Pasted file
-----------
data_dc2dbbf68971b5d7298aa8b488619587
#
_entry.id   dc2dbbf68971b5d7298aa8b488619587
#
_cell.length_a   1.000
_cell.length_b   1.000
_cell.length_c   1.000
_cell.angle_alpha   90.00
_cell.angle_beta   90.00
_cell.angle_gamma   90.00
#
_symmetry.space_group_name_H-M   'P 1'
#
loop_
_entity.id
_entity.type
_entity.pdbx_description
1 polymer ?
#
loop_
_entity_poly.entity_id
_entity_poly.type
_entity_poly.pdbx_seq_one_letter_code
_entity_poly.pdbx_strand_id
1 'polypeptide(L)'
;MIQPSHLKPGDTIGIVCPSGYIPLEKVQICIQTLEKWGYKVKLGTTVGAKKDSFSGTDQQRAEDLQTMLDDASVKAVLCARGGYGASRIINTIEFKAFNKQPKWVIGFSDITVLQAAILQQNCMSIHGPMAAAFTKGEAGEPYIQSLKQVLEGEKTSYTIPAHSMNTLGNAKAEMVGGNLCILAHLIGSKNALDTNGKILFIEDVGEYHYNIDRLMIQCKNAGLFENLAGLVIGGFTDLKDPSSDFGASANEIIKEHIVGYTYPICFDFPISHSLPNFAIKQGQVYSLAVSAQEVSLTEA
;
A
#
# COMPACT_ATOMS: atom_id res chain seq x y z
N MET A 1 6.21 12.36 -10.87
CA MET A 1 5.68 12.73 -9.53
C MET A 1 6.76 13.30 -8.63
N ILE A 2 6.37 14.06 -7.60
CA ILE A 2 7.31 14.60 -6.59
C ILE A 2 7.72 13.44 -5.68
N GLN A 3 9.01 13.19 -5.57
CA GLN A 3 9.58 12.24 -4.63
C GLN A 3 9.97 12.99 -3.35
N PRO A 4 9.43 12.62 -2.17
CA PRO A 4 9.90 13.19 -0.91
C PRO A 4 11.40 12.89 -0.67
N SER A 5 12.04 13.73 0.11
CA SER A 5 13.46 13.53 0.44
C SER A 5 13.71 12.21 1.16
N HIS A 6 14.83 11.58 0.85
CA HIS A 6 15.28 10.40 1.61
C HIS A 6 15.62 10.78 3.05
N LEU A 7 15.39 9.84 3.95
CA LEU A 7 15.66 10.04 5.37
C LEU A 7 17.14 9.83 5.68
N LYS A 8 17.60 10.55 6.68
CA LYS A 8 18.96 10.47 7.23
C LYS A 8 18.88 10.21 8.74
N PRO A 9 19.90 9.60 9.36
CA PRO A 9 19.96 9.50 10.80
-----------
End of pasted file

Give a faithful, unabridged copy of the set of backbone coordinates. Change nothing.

data_dc2dbbf68971b5d7298aa8b488619587
#
_entry.id   dc2dbbf68971b5d7298aa8b488619587
#
_cell.length_a   1.000
_cell.length_b   1.000
_cell.length_c   1.000
_cell.angle_alpha   90.00
_cell.angle_beta   90.00
_cell.angle_gamma   90.00
#
_symmetry.space_group_name_H-M   'P 1'
#
loop_
_entity.id
_entity.type
_entity.pdbx_description
1 polymer ?
#
loop_
_entity_poly.entity_id
_entity_poly.type
_entity_poly.pdbx_seq_one_letter_code
_entity_poly.pdbx_strand_id
1 'polypeptide(L)'
;MIQPSHLKPGDTIGIVCPSGYIPLEKVQICIQTLEKWGYKVKLGTTVGAKKDSFSGTDQQRAEDLQTMLDDASVKAVLCARGGYGASRIINTIEFKAFNKQPKWVIGFSDITVLQAAILQQNCMSIHGPMAAAFTKGEAGEPYIQSLKQVLEGEKTSYTIPAHSMNTLGNAKAEMVGGNLCILAHLIGSKNALDTNGKILFIEDVGEYHYNIDRLMIQCKNAGLFENLAGLVIGGFTDLKDPSSDFGASANEIIKEHIVGYTYPICFDFPISHSLPNFAIKQGQVYSLAVSAQEVSLTEA
;
A
#
# COMPACT_ATOMS: atom_id res chain seq x y z
N MET A 1 6.21 12.36 -10.87
CA MET A 1 5.68 12.73 -9.53
C MET A 1 6.76 13.30 -8.63
N ILE A 2 6.37 14.06 -7.60
CA ILE A 2 7.31 14.60 -6.59
C ILE A 2 7.72 13.44 -5.68
N GLN A 3 9.01 13.19 -5.57
CA GLN A 3 9.58 12.24 -4.63
C GLN A 3 9.97 12.99 -3.35
N PRO A 4 9.43 12.62 -2.17
CA PRO A 4 9.90 13.19 -0.91
C PRO A 4 11.40 12.89 -0.67
N SER A 5 12.04 13.73 0.11
CA SER A 5 13.46 13.53 0.44
C SER A 5 13.71 12.21 1.16
N HIS A 6 14.83 11.58 0.85
CA HIS A 6 15.28 10.40 1.61
C HIS A 6 15.62 10.78 3.05
N LEU A 7 15.39 9.84 3.95
CA LEU A 7 15.66 10.04 5.37
C LEU A 7 17.14 9.83 5.68
N LYS A 8 17.60 10.55 6.68
CA LYS A 8 18.96 10.47 7.23
C LYS A 8 18.88 10.21 8.74
N PRO A 9 19.90 9.60 9.36
CA PRO A 9 19.96 9.50 10.80